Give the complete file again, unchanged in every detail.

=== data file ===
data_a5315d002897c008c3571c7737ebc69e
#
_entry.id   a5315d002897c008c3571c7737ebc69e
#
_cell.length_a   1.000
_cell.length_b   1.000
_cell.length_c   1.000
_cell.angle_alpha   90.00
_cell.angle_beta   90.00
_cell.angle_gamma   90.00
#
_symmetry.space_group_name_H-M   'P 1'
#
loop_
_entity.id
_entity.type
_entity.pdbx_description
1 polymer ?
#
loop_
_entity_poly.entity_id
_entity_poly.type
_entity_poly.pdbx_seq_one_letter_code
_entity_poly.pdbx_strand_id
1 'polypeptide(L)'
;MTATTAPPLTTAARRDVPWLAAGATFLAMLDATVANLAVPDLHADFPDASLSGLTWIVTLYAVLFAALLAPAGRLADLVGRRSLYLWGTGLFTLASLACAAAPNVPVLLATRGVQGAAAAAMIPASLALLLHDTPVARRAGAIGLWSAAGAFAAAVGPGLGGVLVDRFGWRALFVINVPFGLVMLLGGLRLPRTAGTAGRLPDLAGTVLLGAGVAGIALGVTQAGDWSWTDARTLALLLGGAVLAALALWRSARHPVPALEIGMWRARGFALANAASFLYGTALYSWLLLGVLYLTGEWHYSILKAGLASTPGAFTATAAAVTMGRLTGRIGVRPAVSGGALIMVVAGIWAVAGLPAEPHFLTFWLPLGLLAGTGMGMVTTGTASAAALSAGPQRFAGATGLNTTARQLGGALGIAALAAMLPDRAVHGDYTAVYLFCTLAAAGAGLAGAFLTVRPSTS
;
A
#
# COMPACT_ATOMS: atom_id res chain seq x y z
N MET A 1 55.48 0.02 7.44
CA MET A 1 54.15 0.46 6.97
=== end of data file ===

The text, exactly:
data_a5315d002897c008c3571c7737ebc69e
#
_entry.id   a5315d002897c008c3571c7737ebc69e
#
_cell.length_a   1.000
_cell.length_b   1.000
_cell.length_c   1.000
_cell.angle_alpha   90.00
_cell.angle_beta   90.00
_cell.angle_gamma   90.00
#
_symmetry.space_group_name_H-M   'P 1'
#
loop_
_entity.id
_entity.type
_entity.pdbx_description
1 polymer ?
#
loop_
_entity_poly.entity_id
_entity_poly.type
_entity_poly.pdbx_seq_one_letter_code
_entity_poly.pdbx_strand_id
1 'polypeptide(L)'
;MTATTAPPLTTAARRDVPWLAAGATFLAMLDATVANLAVPDLHADFPDASLSGLTWIVTLYAVLFAALLAPAGRLADLVGRRSLYLWGTGLFTLASLACAAAPNVPVLLATRGVQGAAAAAMIPASLALLLHDTPVARRAGAIGLWSAAGAFAAAVGPGLGGVLVDRFGWRALFVINVPFGLVMLLGGLRLPRTAGTAGRLPDLAGTVLLGAGVAGIALGVTQAGDWSWTDARTLALLLGGAVLAALALWRSARHPVPALEIGMWRARGFALANAASFLYGTALYSWLLLGVLYLTGEWHYSILKAGLASTPGAFTATAAAVTMGRLTGRIGVRPAVSGGALIMVVAGIWAVAGLPAEPHFLTFWLPLGLLAGTGMGMVTTGTASAAALSAGPQRFAGATGLNTTARQLGGALGIAALAAMLPDRAVHGDYTAVYLFCTLAAAGAGLAGAFLTVRPSTS
;
A
#
# COMPACT_ATOMS: atom_id res chain seq x y z
N MET A 1 55.48 0.02 7.44
CA MET A 1 54.15 0.46 6.97